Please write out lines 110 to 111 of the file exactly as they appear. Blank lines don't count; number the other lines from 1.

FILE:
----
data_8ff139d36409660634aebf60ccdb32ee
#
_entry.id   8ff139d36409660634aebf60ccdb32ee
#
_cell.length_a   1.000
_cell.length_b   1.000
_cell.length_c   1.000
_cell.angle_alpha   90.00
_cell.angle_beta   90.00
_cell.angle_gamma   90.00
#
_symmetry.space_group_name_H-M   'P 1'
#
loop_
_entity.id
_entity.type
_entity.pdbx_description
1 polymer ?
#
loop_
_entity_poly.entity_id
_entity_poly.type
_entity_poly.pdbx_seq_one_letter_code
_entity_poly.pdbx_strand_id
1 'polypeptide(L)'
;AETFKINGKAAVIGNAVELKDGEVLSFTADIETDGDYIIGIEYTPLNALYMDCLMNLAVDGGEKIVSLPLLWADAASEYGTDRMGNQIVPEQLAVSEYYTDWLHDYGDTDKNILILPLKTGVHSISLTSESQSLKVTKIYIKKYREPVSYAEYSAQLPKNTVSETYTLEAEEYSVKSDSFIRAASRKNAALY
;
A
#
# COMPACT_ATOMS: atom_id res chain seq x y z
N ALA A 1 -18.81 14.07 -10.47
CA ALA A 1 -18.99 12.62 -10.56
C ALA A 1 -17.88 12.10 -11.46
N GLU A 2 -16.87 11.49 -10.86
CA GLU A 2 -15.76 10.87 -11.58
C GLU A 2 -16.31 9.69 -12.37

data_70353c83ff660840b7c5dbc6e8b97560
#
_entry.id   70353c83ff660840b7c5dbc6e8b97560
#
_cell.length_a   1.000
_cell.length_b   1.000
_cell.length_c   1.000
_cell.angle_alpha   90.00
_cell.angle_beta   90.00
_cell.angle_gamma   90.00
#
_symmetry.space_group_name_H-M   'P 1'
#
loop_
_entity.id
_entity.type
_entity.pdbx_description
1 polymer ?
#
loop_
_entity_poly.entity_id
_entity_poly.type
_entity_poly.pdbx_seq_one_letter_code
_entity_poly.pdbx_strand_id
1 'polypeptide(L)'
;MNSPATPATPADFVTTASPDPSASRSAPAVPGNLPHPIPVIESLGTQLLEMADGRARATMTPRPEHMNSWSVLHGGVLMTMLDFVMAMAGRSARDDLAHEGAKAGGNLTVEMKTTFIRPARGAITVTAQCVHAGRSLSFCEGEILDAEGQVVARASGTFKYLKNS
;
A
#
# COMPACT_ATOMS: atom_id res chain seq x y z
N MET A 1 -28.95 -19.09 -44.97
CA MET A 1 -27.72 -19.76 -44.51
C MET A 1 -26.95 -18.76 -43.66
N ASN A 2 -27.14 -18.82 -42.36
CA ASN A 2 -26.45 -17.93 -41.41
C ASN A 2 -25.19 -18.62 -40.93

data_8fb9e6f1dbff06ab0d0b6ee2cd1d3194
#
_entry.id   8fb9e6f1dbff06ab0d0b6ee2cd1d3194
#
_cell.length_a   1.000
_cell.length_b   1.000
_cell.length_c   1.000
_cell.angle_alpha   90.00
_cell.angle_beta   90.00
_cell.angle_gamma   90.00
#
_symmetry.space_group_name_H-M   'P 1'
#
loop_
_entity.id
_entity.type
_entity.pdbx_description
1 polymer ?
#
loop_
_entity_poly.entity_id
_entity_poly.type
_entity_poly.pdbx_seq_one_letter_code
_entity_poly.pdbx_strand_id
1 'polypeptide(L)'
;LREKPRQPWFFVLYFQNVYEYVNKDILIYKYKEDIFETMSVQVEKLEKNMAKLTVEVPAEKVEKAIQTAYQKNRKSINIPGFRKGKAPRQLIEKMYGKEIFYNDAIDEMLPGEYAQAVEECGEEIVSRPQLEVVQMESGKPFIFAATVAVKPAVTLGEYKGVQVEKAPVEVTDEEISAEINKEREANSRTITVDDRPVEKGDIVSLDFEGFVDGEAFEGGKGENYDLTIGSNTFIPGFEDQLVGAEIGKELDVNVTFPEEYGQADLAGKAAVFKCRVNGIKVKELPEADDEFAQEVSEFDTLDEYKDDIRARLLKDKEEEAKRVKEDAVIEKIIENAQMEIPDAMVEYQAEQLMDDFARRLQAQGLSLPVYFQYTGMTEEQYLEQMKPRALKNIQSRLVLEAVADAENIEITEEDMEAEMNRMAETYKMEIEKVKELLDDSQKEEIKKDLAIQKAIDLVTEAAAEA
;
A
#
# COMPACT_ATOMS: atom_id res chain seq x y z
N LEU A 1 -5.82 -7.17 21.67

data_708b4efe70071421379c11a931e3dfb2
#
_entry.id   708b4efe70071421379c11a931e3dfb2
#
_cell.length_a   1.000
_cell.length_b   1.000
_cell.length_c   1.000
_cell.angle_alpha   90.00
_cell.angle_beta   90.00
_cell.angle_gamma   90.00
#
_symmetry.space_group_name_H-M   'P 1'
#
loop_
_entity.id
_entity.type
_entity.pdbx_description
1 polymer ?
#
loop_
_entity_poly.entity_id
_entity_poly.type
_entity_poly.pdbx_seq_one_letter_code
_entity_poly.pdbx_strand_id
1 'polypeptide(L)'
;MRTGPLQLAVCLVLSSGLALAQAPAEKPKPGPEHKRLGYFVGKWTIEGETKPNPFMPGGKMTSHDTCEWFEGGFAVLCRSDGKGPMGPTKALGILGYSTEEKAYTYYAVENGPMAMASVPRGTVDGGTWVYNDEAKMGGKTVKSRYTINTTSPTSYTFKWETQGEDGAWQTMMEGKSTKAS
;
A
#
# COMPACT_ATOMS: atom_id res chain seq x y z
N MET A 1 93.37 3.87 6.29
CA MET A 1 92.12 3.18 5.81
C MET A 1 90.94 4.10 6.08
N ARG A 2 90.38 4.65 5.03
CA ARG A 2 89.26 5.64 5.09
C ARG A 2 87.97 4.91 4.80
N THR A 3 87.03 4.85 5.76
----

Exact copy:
_cell.length_c   1.000
_cell.angle_alpha   90.00